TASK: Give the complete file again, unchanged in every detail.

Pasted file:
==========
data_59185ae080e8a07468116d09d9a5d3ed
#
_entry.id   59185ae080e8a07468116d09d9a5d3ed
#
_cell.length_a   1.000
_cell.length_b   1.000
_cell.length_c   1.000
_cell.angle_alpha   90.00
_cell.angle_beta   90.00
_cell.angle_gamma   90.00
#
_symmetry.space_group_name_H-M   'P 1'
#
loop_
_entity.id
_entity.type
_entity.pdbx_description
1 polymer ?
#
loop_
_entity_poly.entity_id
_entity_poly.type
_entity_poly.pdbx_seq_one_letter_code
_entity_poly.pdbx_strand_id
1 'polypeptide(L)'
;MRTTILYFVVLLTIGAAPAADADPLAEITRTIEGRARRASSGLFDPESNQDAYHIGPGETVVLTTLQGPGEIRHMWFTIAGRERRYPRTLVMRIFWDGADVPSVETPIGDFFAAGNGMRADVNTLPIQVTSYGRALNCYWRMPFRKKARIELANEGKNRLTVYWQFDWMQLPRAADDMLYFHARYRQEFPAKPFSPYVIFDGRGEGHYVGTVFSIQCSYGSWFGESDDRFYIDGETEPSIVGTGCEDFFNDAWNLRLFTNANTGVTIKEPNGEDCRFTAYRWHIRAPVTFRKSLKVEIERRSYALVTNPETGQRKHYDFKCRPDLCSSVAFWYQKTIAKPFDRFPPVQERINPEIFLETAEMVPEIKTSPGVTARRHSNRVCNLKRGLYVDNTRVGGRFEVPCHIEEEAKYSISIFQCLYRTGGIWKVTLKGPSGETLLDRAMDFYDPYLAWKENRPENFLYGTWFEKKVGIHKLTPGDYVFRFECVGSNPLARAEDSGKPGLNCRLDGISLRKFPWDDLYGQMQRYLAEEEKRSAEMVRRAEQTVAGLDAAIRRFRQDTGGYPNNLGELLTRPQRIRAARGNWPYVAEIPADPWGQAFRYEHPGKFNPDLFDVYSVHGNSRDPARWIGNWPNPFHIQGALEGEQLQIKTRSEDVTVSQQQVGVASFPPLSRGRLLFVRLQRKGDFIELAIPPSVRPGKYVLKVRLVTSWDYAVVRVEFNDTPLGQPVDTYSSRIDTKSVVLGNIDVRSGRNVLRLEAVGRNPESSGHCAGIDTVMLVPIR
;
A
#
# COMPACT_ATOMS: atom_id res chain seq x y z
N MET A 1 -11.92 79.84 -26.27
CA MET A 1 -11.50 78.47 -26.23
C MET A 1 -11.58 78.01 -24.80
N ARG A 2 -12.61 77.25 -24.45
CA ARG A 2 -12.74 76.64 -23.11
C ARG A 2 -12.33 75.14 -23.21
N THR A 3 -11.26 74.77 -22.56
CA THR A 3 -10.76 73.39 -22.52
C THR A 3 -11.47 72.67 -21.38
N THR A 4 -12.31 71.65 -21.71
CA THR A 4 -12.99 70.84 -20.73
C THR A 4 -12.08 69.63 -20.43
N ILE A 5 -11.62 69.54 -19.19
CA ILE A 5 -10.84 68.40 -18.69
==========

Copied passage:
data_59185ae080e8a07468116d09d9a5d3ed
#
_entry.id   59185ae080e8a07468116d09d9a5d3ed
#
_cell.length_a   1.000
_cell.length_b   1.000
_cell.length_c   1.000
_cell.angle_alpha   90.00
_cell.angle_beta   90.00
_cell.angle_gamma   90.00
#
_symmetry.space_group_name_H-M   'P 1'
#
loop_
_entity.id
_entity.type
_entity.pdbx_description
1 polymer ?
#
loop_
_entity_poly.entity_id
_entity_poly.type
_entity_poly.pdbx_seq_one_letter_code
_entity_poly.pdbx_strand_id
1 'polypeptide(L)'
;MRTTILYFVVLLTIGAAPAADADPLAEITRTIEGRARRASSGLFDPESNQDAYHIGPGETVVLTTLQGPGEIRHMWFTIAGRERRYPRTLVMRIFWDGADVPSVETPIGDFFAAGNGMRADVNTLPIQVTSYGRALNCYWRMPFRKKARIELANEGKNRLTVYWQFDWMQLPRAADDMLYFHARYRQEFPAKPFSPYVIFDGRGEGHYVGTVFSIQCSYGSWFGESDDRFYIDGETEPSIVGTGCEDFFNDAWNLRLFTNANTGVTIKEPNGEDCRFTAYRWHIRAPVTFRKSLKVEIERRSYALVTNPETGQRKHYDFKCRPDLCSSVAFWYQKTIAKPFDRFPPVQERINPEIFLETAEMVPEIKTSPGVTARRHSNRVCNLKRGLYVDNTRVGGRFEVPCHIEEEAKYSISIFQCLYRTGGIWKVTLKGPSGETLLDRAMDFYDPYLAWKENRPENFLYGTWFEKKVGIHKLTPGDYVFRFECVGSNPLARAEDSGKPGLNCRLDGISLRKFPWDDLYGQMQRYLAEEEKRSAEMVRRAEQTVAGLDAAIRRFRQDTGGYPNNLGELLTRPQRIRAARGNWPYVAEIPADPWGQAFRYEHPGKFNPDLFDVYSVHGNSRDPARWIGNWPNPFHIQGALEGEQLQIKTRSEDVTVSQQQVGVASFPPLSRGRLLFVRLQRKGDFIELAIPPSVRPGKYVLKVRLVTSWDYAVVRVEFNDTPLGQPVDTYSSRIDTKSVVLGNIDVRSGRNVLRLEAVGRNPESSGHCAGIDTVMLVPIR
;
A
#
# COMPACT_ATOMS: atom_id res chain seq x y z
N MET A 1 -11.92 79.84 -26.27
CA MET A 1 -11.50 78.47 -26.23
C MET A 1 -11.58 78.01 -24.80
N ARG A 2 -12.61 77.25 -24.45
CA ARG A 2 -12.74 76.64 -23.11
C ARG A 2 -12.33 75.14 -23.21
N THR A 3 -11.26 74.77 -22.56
CA THR A 3 -10.76 73.39 -22.52
C THR A 3 -11.47 72.67 -21.38
N THR A 4 -12.31 71.65 -21.71
CA THR A 4 -12.99 70.84 -20.73
C THR A 4 -12.08 69.63 -20.43
N ILE A 5 -11.62 69.54 -19.19
CA ILE A 5 -10.84 68.40 -18.69